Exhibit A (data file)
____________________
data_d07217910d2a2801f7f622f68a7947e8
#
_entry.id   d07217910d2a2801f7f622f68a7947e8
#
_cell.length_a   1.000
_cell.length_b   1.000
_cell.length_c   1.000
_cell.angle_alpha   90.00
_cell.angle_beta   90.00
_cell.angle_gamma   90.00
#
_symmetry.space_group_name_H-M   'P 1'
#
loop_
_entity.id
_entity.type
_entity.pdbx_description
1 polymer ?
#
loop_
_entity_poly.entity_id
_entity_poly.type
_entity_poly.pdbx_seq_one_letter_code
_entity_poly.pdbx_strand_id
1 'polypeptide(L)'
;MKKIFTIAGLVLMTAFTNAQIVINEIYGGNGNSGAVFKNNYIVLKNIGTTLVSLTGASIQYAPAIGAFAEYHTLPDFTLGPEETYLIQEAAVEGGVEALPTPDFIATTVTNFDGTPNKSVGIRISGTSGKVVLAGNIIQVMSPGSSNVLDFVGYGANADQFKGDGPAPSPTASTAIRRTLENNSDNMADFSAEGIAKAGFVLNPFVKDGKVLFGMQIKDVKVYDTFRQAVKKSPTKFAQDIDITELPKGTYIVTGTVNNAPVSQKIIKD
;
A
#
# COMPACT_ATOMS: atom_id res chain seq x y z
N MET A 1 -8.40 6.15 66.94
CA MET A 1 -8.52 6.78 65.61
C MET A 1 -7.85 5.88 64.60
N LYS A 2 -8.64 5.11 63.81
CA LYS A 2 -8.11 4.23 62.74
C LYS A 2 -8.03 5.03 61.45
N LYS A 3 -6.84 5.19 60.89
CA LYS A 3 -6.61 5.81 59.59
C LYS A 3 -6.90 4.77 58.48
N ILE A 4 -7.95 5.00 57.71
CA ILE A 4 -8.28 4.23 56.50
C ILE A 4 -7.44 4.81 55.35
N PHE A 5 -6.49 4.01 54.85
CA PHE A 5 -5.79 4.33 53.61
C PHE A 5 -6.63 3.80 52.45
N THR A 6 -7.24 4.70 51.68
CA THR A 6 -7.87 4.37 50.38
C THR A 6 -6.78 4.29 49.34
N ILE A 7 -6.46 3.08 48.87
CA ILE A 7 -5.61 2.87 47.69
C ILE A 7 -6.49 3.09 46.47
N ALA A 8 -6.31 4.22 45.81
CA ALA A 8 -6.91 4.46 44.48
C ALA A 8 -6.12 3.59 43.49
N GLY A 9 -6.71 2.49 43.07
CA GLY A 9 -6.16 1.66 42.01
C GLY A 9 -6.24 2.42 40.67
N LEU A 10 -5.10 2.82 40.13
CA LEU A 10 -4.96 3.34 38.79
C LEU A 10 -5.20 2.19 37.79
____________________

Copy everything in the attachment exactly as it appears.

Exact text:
data_d07217910d2a2801f7f622f68a7947e8
#
_entry.id   d07217910d2a2801f7f622f68a7947e8
#
_cell.length_a   1.000
_cell.length_b   1.000
_cell.length_c   1.000
_cell.angle_alpha   90.00
_cell.angle_beta   90.00
_cell.angle_gamma   90.00
#
_symmetry.space_group_name_H-M   'P 1'
#
loop_
_entity.id
_entity.type
_entity.pdbx_description
1 polymer ?
#
loop_
_entity_poly.entity_id
_entity_poly.type
_entity_poly.pdbx_seq_one_letter_code
_entity_poly.pdbx_strand_id
1 'polypeptide(L)'
;MKKIFTIAGLVLMTAFTNAQIVINEIYGGNGNSGAVFKNNYIVLKNIGTTLVSLTGASIQYAPAIGAFAEYHTLPDFTLGPEETYLIQEAAVEGGVEALPTPDFIATTVTNFDGTPNKSVGIRISGTSGKVVLAGNIIQVMSPGSSNVLDFVGYGANADQFKGDGPAPSPTASTAIRRTLENNSDNMADFSAEGIAKAGFVLNPFVKDGKVLFGMQIKDVKVYDTFRQAVKKSPTKFAQDIDITELPKGTYIVTGTVNNAPVSQKIIKD
;
A
#
# COMPACT_ATOMS: atom_id res chain seq x y z
N MET A 1 -8.40 6.15 66.94
CA MET A 1 -8.52 6.78 65.61
C MET A 1 -7.85 5.88 64.60
N LYS A 2 -8.64 5.11 63.81
CA LYS A 2 -8.11 4.23 62.74
C LYS A 2 -8.03 5.03 61.45
N LYS A 3 -6.84 5.19 60.89
CA LYS A 3 -6.61 5.81 59.59
C LYS A 3 -6.90 4.77 58.48
N ILE A 4 -7.95 5.00 57.71
CA ILE A 4 -8.28 4.23 56.50
C ILE A 4 -7.44 4.81 55.35
N PHE A 5 -6.49 4.01 54.85
CA PHE A 5 -5.79 4.33 53.61
C PHE A 5 -6.63 3.80 52.45
N THR A 6 -7.24 4.70 51.68
CA THR A 6 -7.87 4.37 50.38
C THR A 6 -6.78 4.29 49.34
N ILE A 7 -6.46 3.08 48.87
CA ILE A 7 -5.61 2.87 47.69
C ILE A 7 -6.49 3.09 46.47
N ALA A 8 -6.31 4.22 45.81
CA ALA A 8 -6.91 4.46 44.48
C ALA A 8 -6.12 3.59 43.49
N GLY A 9 -6.71 2.49 43.07
CA GLY A 9 -6.16 1.66 42.01
C GLY A 9 -6.24 2.42 40.67
N LEU A 10 -5.10 2.82 40.13
CA LEU A 10 -4.96 3.34 38.79
C LEU A 10 -5.20 2.19 37.79